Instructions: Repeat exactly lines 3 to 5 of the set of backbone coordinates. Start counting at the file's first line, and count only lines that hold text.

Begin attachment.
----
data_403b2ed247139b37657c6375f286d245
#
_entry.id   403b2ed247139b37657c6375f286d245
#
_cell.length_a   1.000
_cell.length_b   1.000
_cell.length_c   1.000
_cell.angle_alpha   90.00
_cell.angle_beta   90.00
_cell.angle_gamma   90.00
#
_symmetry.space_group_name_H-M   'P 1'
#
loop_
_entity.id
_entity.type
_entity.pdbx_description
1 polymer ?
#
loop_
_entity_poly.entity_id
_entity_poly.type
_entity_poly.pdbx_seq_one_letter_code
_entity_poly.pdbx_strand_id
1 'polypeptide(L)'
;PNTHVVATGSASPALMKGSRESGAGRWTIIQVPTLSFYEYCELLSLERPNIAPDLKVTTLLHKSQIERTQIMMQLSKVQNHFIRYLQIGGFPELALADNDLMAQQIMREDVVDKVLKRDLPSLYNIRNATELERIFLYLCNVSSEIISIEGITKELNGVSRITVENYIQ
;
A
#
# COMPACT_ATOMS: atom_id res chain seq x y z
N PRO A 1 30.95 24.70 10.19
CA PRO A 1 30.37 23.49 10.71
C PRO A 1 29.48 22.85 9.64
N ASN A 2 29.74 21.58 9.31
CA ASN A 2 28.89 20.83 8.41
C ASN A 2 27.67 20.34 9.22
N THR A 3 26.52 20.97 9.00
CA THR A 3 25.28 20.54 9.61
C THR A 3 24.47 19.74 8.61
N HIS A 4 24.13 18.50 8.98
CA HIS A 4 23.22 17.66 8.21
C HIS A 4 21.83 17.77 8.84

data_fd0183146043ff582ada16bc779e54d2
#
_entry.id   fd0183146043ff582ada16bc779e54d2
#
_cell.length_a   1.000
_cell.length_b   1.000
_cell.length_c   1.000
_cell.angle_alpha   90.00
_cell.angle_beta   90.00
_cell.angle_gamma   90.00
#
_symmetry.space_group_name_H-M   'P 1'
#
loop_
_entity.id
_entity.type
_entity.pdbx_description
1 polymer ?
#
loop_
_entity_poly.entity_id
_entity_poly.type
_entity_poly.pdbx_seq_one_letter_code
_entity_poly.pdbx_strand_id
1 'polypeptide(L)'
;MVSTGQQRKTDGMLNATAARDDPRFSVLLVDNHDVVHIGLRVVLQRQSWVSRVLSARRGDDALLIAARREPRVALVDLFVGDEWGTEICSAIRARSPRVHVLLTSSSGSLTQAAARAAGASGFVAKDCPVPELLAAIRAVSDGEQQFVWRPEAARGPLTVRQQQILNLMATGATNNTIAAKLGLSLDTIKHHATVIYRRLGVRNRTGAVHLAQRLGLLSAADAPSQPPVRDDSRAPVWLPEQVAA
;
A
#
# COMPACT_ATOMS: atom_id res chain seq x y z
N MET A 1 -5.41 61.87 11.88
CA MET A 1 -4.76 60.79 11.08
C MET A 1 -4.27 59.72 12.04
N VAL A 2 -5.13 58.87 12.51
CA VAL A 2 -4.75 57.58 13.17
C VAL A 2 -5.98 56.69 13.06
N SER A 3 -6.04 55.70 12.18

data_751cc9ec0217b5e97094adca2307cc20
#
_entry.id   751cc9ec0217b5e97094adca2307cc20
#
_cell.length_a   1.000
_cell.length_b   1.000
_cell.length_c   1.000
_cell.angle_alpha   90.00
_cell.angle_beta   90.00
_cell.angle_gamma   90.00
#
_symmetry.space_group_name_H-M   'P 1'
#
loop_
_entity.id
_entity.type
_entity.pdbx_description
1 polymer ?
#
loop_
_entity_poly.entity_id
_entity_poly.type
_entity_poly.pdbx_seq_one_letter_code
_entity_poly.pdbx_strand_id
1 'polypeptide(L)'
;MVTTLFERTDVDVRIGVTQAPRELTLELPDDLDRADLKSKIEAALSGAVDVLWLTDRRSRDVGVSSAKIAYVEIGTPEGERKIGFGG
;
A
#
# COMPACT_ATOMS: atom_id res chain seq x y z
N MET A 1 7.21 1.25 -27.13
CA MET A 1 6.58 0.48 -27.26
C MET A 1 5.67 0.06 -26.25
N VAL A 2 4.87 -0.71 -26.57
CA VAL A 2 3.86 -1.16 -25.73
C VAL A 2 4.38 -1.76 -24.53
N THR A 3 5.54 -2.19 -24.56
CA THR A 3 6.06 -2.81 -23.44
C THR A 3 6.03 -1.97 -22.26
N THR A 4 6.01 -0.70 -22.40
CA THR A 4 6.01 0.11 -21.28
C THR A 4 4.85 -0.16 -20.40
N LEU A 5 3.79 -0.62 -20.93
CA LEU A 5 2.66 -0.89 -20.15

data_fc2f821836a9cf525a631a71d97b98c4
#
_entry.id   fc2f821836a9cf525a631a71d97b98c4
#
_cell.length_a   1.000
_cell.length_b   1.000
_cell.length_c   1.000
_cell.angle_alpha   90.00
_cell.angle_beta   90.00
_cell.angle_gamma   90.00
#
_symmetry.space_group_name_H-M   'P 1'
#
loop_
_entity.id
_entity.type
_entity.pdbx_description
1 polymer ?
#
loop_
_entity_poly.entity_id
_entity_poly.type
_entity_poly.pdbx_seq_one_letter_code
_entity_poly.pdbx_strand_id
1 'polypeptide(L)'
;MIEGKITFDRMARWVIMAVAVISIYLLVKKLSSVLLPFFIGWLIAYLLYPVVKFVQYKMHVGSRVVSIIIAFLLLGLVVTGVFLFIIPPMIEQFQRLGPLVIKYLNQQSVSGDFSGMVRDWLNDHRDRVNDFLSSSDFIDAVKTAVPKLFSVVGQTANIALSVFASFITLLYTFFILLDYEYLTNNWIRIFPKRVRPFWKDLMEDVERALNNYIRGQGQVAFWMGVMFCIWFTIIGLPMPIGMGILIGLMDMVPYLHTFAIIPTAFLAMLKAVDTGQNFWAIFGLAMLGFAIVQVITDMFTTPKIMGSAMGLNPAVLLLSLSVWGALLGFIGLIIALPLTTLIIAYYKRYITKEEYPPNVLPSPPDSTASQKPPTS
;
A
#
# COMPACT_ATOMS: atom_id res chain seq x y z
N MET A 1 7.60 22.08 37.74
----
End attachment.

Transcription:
_entry.id   403b2ed247139b37657c6375f286d245
#
_cell.length_a   1.000